When Yell.com wanted to distinguish its interactive content from its big yellow book, it wasn't enough to merely advertise its multimedia service - it wanted people to experience it too. Enter AKQA, the design agency responsible for invigorating everything from Microsoft's Xbox 360 to Nike's Run London 10k race. 'Results for real life' was the outcome, an interactive media campaign that spans outdoor, online, TV and theatre adverts in a truly unique way.
The initial brief was simple yet tight. AKQA was asked to devise a big idea to take Yell.com away from its online portal existence and communicate the richness and availability of local content. "Often it's the open briefs that really freak out creatives," says Daniel Bonner, AKQA's executive creative director on the campaign. "The freedom that a tight brief offers is preferred because everyone - including the client - knows the direction in which you have to head."
A local's service
The specific direction the Yell.com campaign took was to deliver local information relevant to a consumer's location. Twenty-five London buses equipped with GPS tracking and mounted LED banners have been customised to flash local listings dependent on where and when the bus is on a particular route. For instance, a number six bus heading towards Charing Cross carries information on businesses and facilities on Charing Cross Road. In support of this - and while you're waiting for your bus - AKQA developed digital six-sheets that have been installed in bus stops. Each interactive screen displays a map of the area, and lists local businesses and interests within a two mile radius and dependent on the time of day - cafs and bars flash up at lunch time, while restaurants, theatres and clubs are listed once the working day is over.
"Our idea for the LED bus sides was one born out of the fact that Yell.com is all about local knowledge," says Bonner. "If we could broadcast messages relevant to the locality then it could have more impact than just repeating the same message over again."
Such a diverse campaign also required a unique approach, says Bonner. The campaign took six weeks to plan and create, and involved a range of skill sets from the AKQA team. "This new way of talking to the audience is a first in itself and has thrown up a number of challenges, many more of them being logistical and creative rather than scientific or technology based," he says. "When you add to that the fact that no-one else has used technology and creativity in this way before, it will give the campaign and the brand added amplification above the competitive advertising noise."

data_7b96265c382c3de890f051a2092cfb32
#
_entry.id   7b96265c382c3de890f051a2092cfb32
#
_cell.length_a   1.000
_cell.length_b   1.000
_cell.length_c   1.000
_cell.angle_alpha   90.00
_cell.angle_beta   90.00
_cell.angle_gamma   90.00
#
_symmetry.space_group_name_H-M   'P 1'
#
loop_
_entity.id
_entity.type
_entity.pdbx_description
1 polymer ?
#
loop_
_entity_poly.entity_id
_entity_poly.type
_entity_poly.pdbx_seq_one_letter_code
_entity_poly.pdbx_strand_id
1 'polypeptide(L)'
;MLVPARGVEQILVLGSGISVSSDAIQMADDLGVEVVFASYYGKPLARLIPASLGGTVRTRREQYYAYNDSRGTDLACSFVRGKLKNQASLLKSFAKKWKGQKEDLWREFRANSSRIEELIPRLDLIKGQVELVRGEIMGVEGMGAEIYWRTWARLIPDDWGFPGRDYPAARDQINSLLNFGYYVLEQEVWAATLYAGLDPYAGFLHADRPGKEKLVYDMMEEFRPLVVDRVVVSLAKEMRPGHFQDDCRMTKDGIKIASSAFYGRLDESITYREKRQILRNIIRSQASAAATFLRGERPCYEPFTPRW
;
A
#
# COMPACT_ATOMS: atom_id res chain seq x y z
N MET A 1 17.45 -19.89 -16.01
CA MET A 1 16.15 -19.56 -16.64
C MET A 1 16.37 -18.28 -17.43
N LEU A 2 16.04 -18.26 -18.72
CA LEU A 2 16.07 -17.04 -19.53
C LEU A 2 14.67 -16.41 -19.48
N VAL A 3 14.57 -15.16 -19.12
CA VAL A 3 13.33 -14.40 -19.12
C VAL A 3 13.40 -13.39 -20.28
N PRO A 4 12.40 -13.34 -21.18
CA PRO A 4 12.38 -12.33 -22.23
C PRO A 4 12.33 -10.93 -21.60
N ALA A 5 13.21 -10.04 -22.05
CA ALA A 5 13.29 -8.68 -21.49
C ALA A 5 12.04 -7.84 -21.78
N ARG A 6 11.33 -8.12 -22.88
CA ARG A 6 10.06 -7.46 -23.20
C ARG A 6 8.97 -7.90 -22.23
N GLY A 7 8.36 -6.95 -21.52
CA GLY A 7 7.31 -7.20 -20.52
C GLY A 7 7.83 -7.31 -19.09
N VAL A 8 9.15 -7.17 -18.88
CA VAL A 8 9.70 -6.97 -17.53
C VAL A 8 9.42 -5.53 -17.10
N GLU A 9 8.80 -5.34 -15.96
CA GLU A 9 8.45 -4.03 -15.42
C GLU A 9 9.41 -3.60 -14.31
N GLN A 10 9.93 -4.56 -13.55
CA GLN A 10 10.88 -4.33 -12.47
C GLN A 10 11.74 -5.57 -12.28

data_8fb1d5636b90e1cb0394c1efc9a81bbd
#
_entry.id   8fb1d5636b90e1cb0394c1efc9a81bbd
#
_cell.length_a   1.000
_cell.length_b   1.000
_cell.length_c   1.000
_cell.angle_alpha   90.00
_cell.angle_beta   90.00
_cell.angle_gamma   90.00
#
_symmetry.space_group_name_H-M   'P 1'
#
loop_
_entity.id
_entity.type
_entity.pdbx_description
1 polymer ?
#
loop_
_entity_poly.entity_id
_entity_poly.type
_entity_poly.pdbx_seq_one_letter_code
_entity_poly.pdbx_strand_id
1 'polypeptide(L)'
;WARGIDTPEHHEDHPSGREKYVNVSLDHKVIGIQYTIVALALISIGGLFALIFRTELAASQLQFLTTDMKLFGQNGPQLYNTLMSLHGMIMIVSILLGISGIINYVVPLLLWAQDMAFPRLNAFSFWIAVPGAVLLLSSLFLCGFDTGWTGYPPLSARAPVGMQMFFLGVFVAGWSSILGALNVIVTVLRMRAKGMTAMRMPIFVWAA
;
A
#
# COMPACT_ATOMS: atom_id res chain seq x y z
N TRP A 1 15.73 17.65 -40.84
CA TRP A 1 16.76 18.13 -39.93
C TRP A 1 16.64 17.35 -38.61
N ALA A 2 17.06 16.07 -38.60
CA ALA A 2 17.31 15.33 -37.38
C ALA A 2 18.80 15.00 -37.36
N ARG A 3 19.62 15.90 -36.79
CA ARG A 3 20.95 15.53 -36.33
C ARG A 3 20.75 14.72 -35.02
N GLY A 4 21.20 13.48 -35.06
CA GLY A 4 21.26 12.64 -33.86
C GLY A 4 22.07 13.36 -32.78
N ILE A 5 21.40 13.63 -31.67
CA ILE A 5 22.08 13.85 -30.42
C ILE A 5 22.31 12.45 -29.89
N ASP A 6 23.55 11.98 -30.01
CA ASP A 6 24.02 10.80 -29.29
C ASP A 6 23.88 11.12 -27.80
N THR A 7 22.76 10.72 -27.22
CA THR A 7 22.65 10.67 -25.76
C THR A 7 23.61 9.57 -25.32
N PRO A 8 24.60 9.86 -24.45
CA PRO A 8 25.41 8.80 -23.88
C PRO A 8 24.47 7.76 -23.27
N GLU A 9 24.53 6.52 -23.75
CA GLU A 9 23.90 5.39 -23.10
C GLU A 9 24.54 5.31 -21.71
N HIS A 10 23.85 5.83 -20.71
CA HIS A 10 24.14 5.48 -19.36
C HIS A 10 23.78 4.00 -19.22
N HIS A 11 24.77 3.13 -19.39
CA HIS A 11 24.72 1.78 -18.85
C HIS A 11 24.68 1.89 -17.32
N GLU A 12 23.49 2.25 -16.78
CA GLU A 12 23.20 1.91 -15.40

AKQA's ideas for the wider campaign were even more inventive. To branch out of the capital, Yell.com commissioned AKQA to put together Transvision Installations in Edinburgh Waverly train station and Manchester Piccadilly. These installations feature CCTV-style video concepts that highlight Yell.com's local expertise in a different way.
"We tailored each film dependent on where it's playing, whether that's London or Edinburgh, Wimbledon or Lewisham, again to reinforce the fact that Yell.com has the local knowledge you need," says Bonner. "Push-Ups, one of the Transvision films, has our hero on the concourse of a station getting on with his fitness routine while others go about their business around him."
The point of Push-Ups - and that of all the installations - is to underline the fact that local knowledge is key to the way we live. The commuters in the background in Push-Ups, who are local, aren't exercising on the platform because they know where to find the nearest gym, and the films aim to highlight Yell.com as the provider of this local knowledge.
Direction not dictation
"Like most advertisers, we want to generate trials of the service or product," says Barbara Newman, head of communications and brand development at Yell.com. "By showing people exactly how Yell.com can help in everyday 'real life' situations, we can demonstrate the relevance and, we anticipate, will drive awareness, brand preference and use."
It's a tactic that already seems to be paying off. The effect of the Results for real life campaign has been twofold: generating both curiosity and surprise. Some local businesses have already reported an upturn in footfall, and passers-by can't fail to notice the bright LED designs adorning their daily commute.
Significantly, though, it seems to be a campaign that has pleased both client and agency. "This Yell.com campaign marks a new approach that doesn't discriminate upon where the big campaign idea must come from, or where the cinema script must come from, or from where the outdoor ideas and the online work must come from," says Bonner. If anything, he believes, the campaign works because it examines and exposes the core facet of its client: "Direction is key," he maintains. "Not dictation."